There Sheeta and Pazu find another Laputan robot, and many more like it, but they’re all asleep. The moving robot takes care of the flora and fauna and looks after it. They soon hear gunfire and see that Muska’s fleet has also arrived and the clouds have parted; the pirates have been captured and the children persevere to rescue them, in the process Sheeta is captured by Muska and disappears with him into the deep interiors of the city where Muska displays the terrible power the crystal can unleash. He kills all his fleet using the Laputan robots and the power of the crystal. It is revealed that Muska is also in line of inheritance.

Sheeta finally manages to get the crystal back and runs, with Muska in pursuit, and she finds Pazu again who’s been looking for her. She gives him the crystal and tells him to throw it away before being caught by Muska.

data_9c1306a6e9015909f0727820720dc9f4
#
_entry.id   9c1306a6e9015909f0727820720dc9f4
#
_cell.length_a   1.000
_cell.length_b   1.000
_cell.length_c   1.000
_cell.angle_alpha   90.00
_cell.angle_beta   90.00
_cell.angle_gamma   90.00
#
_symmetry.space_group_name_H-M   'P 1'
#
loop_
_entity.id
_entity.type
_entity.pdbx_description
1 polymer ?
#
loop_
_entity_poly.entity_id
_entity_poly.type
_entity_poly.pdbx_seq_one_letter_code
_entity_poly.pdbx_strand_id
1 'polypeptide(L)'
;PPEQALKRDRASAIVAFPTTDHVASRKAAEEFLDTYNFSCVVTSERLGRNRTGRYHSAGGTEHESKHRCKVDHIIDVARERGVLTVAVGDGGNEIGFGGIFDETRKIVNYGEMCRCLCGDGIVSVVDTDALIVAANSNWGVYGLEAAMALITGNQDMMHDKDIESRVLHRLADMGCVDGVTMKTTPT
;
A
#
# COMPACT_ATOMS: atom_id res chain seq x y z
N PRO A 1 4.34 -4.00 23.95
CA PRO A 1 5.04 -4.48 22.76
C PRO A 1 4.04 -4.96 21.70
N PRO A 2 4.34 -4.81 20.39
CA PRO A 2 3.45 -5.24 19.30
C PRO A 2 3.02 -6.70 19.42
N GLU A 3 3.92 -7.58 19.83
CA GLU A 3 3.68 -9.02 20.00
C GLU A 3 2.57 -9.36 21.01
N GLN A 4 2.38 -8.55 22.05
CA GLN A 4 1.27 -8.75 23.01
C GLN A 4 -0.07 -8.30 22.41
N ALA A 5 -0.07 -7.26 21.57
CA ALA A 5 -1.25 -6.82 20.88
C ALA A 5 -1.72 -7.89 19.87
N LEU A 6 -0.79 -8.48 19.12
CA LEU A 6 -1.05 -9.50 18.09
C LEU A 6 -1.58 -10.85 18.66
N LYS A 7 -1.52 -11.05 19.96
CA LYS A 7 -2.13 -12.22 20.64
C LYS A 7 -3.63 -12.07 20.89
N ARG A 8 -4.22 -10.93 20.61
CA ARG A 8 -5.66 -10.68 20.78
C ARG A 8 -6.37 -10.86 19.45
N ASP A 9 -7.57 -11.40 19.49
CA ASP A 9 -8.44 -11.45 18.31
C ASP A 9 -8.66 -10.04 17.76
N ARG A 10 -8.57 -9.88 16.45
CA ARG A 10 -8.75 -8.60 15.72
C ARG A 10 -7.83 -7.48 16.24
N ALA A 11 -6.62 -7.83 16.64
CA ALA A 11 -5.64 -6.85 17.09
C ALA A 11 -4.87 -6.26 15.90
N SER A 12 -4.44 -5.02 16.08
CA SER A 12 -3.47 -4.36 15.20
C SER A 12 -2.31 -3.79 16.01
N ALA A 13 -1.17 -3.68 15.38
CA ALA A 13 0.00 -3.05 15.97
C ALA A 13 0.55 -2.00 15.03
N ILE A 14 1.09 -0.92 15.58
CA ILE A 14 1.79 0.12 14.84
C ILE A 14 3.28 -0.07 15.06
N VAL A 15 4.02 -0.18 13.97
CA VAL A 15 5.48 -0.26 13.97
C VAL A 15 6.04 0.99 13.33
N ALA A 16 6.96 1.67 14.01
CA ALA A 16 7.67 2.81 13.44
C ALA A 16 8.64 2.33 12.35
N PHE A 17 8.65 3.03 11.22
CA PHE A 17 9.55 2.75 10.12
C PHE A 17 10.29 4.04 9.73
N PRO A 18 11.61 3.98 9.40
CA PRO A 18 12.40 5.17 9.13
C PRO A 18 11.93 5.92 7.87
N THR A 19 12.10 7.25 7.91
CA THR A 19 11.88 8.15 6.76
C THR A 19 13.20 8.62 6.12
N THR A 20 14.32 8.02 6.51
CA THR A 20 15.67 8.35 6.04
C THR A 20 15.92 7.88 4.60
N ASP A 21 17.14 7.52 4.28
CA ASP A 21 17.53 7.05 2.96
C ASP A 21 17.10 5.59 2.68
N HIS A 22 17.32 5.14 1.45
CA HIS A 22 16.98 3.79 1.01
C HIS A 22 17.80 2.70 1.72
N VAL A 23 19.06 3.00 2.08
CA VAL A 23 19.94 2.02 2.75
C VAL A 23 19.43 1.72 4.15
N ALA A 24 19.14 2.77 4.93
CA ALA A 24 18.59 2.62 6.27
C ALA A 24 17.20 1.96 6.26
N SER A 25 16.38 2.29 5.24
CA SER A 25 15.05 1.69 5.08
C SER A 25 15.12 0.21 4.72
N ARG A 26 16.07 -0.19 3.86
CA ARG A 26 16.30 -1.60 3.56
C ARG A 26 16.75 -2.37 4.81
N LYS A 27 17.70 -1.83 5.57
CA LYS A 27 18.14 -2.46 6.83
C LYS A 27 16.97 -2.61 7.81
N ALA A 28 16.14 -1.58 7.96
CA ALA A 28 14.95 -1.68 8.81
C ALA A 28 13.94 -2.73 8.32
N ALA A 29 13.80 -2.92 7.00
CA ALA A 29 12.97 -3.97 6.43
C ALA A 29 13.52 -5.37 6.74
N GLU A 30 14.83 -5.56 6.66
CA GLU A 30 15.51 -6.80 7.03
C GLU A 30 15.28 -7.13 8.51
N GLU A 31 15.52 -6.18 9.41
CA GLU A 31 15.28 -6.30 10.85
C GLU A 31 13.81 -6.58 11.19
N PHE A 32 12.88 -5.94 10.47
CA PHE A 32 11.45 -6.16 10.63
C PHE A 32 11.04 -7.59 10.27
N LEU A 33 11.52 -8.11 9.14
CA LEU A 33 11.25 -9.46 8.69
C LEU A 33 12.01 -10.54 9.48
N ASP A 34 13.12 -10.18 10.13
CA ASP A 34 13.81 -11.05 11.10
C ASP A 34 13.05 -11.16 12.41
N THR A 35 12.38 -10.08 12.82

In the final showdown, Muska is defeated by the children when they both use the crystal, uttering a spell of destruction, and Laputa disintegrates. The pirates manage to push off just in time. Muska is blinded and supposedly killed. The children are saved by the roots of the giant forest and they find their flight contraption, still in good condition, and fly away from the island, that steadily floats up higher and higher until apparently being caught in Earth’s orbit while the pirates and the children depart, going their own ways.

Original Japanese Trailer

Trivia

  • During one of the Laputan sequences, two fox squirrels are seen, from another of Mr. Miyazaki’s films: Nausicaa of the Valley of the Wind.
  • A crystal similar to the one that Sheeta wore is one of Howl’s accessories in Howl’s Moving Castle.
  • At the Studio Ghibli Museum there is a life-size statue of a Laputan robot.

Images